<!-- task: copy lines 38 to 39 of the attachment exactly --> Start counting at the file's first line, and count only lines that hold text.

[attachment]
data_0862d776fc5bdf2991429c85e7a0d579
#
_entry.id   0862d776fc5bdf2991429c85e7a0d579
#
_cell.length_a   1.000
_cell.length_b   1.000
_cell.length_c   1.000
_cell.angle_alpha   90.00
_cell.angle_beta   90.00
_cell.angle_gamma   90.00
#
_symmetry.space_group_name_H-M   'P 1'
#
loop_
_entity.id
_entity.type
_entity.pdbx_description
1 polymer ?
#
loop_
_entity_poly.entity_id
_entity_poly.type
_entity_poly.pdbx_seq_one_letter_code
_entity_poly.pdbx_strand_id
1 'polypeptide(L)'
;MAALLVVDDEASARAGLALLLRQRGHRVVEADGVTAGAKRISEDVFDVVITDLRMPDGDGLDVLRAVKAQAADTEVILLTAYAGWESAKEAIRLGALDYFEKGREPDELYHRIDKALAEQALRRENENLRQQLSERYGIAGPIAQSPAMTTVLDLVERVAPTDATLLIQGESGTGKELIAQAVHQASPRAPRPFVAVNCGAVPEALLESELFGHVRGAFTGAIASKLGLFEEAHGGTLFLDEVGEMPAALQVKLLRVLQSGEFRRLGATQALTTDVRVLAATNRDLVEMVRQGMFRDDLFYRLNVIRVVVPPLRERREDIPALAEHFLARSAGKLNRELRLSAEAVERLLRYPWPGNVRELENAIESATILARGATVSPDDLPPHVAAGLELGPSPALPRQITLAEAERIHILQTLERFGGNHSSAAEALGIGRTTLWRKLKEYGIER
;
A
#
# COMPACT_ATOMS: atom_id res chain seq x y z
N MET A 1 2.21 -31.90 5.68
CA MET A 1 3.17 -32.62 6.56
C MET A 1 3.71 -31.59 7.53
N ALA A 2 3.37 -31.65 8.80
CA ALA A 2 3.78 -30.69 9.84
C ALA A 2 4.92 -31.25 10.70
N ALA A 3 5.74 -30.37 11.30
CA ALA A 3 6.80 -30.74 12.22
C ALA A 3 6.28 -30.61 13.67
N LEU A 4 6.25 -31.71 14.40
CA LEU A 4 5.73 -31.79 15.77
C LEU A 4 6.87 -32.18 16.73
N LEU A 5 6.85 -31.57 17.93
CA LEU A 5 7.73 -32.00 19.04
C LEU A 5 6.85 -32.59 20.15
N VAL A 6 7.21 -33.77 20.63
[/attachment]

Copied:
CA ALA A 3 6.80 -30.74 12.22
C ALA A 3 6.28 -30.61 13.67